UPS Battery Failure and the Impact of Downtime

Gregory Ratcliff, Director of Life Cycle Management Services
Emerson Network Power, Liebert Services

Batteries may be the most “low-tech” components supporting today’s mission critical data centers, but battery-related failures account for more than one-third of all UPS system failures over the life of the equipment. Since the continuity of critical systems during a power outage typically is dependent on a data center’s power equipment, comprised of UPS and their respective battery backups, it could be argued that batteries are one of the most important components of the data center.

With batteries, a single bad cell can cripple a data center’s entire backup system, particularly if adequate UPS redundancy has not been implemented. And while the vast majority of power outages last less than 10 seconds, the result can be many minutes or hours of costly downtime.

According to the results of the Ponemon Institute’s “2013 Study of Data Center Outages,” the cost of an unplanned data center outage is slightly more than $7,900 per minute. This is a 41 percent increase from the $5,600 a minute reported in 2010. The findings suggest that companies do not have practices and investments in place to reduce or respond to some of the most preventable outages such as a battery failure.

All batteries have a limited life expectancy, dictated by the frequency of battery discharge and recharge. However, there are a number of factors that can impact the aging process and shorten a battery’s useful life including high ambient temperatures, frequent discharge cycles, overcharging, loose connections and strained battery terminals.

To safeguard backup power systems against unplanned or premature battery failures, IT managers should take steps to ensure battery maintenance best practices are observed. These steps include following standards outlined by the Institute of Electrical and Electronics Engineers (IEEE) and manufacturer schedules to ensure batteries are properly installed, serviced and/or replaced before they pose a risk for mission-critical applications.

Battery resistance testing is also an important consideration that can help IT managers avoid unplanned downtime. According to a recent Emerson Network Power white paper, data centers with battery management systems installed on site have a reduced rate of outages due to bad batteries. One popular option is stationary battery management systems with remote professional analyst services, preferably having remote monitoring technology embedded into power protection infrastructures. This technology has the capability of comprehensive data collection in order to provide early warning of alarm or out-of-tolerance conditions. Having embedded, remote monitoring also gives data center managers the ability to directly impact two key measures of availability:  Mean Time Between Failures (MTBF) and Mean Time To Repair (MTTR).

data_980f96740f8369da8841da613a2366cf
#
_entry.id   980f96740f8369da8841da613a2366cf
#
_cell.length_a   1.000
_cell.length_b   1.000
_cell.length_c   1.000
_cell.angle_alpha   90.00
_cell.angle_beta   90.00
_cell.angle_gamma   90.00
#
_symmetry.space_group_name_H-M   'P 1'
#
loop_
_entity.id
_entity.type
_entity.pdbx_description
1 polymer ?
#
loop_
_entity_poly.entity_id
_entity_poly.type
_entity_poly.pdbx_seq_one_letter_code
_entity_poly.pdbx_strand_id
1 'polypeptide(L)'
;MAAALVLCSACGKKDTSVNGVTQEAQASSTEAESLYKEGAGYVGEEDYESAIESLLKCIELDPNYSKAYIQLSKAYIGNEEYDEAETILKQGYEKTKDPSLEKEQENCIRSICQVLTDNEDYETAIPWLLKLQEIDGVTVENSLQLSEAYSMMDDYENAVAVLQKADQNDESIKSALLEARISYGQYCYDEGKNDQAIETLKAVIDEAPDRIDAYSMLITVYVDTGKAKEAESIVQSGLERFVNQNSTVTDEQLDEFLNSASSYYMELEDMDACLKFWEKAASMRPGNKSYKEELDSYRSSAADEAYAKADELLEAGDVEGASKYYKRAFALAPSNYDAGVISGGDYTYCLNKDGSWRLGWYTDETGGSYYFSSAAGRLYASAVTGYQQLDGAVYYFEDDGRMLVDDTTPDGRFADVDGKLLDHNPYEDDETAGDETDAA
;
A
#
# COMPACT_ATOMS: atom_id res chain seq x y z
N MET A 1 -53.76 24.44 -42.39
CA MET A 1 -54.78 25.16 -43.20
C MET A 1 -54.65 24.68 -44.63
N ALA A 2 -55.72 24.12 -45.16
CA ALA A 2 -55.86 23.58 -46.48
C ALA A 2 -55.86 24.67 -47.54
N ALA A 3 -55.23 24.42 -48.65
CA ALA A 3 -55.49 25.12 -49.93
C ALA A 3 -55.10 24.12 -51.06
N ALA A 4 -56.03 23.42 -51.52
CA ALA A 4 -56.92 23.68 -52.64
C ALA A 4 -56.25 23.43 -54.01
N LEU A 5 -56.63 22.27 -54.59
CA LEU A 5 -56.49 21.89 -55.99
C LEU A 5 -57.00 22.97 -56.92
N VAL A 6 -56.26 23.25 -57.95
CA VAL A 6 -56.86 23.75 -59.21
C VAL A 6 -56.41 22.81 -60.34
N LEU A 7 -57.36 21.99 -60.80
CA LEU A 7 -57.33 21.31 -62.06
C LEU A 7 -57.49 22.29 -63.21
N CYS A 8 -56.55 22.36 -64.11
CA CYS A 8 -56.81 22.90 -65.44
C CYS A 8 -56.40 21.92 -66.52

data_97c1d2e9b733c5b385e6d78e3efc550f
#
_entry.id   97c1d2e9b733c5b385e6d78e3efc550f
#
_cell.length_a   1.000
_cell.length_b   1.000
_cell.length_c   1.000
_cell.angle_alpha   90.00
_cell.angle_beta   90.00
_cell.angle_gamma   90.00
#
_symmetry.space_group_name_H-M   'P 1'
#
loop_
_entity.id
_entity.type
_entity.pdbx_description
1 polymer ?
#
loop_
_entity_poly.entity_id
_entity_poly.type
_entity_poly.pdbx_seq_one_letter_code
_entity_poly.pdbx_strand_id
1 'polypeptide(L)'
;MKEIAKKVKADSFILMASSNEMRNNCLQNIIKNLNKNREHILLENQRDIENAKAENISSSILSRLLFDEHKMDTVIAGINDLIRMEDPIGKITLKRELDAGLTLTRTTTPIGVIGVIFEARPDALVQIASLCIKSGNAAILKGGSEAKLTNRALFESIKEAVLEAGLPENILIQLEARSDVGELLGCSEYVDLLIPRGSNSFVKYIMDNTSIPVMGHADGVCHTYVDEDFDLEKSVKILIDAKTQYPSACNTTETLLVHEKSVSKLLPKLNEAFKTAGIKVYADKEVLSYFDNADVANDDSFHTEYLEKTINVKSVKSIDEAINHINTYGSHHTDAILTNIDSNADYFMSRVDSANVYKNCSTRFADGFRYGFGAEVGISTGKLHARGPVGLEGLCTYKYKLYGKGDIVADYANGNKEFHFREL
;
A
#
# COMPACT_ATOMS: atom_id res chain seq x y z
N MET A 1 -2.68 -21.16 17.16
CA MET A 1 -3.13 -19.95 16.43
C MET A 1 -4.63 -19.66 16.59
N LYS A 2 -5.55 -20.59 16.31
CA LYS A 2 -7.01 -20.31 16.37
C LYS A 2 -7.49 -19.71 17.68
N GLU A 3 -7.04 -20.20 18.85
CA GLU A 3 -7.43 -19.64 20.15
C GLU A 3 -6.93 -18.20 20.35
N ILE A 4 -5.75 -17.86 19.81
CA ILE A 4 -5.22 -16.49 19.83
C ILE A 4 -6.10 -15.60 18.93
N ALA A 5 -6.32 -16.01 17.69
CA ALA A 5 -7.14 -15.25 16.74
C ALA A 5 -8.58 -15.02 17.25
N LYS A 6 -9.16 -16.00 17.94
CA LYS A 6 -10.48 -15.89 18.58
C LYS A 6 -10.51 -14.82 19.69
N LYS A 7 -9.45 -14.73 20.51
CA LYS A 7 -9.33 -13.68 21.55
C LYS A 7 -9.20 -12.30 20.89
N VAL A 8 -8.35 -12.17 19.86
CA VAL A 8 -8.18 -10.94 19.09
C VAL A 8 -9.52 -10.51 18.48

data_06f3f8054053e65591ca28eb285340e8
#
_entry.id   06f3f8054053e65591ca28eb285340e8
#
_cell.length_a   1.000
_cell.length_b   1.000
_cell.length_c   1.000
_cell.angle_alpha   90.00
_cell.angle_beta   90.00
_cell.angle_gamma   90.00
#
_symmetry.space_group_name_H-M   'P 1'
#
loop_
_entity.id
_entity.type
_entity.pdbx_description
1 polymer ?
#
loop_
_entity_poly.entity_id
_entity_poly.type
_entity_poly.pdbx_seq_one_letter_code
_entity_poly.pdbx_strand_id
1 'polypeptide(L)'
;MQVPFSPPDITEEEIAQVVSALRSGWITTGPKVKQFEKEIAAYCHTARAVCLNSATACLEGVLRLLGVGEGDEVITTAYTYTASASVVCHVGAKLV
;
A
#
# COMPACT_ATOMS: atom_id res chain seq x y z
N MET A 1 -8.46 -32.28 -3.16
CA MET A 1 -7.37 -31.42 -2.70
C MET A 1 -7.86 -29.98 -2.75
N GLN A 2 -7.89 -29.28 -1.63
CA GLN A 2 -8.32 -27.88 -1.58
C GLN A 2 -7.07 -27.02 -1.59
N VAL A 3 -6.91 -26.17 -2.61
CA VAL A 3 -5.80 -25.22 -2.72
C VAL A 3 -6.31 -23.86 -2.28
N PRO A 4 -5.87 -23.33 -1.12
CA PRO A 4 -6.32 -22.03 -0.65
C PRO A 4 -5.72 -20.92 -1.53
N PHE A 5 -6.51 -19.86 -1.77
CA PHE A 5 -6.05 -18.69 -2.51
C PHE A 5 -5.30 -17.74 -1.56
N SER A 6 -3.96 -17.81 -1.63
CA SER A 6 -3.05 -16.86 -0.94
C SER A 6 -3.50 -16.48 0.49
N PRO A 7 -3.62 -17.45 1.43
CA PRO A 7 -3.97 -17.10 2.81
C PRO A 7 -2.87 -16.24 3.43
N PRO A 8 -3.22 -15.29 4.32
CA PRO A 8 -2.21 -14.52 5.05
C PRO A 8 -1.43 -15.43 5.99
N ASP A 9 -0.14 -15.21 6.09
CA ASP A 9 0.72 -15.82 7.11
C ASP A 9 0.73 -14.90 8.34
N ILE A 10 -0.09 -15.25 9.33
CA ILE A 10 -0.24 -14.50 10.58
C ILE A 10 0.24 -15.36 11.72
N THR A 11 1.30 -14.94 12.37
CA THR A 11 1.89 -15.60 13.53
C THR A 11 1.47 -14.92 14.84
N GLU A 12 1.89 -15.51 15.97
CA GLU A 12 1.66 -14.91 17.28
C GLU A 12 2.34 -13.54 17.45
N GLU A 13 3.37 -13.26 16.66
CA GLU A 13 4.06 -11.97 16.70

Improving MTTR is possible with the right remote monitoring technology because continuous connectivity allows infrastructure experts working from a knowledge base to deliver the highest level of support. They are able to continually collect and analyze data from key parameters, turning information into an actionable plan. This remote diagnosis allows service technicians to be more informed and armed with the correct parts needed to fix a problem before they are dispatched to a customer’s site. This process can save a facility manager critical hours of expensive downtime. For example, with remote UPS and battery monitoring, the time needed to restore a UPS to operation is much less than with a sequential, time-based approach in which the simple awareness of an event can exceed eight hours.

Having the ability to detect potential problems early and rapidly respond to defects or degradation maximizes the reliability of UPS battery systems and gives IT managers the adaptability needed in today’s dynamic data centers.

In the “2013 Study of Data Center Outages,” 71 percent of respondents agree their company’s business model is dependent upon the data center to generate revenue and conduct e-commerce. IT managers need to understand that without properly operating batteries, no UPS system can do its job of providing business continuity. The often perceived “low tech” components supporting mission critical data centers can very quickly create expensive unplanned outages that have a direct impact on a business’ success.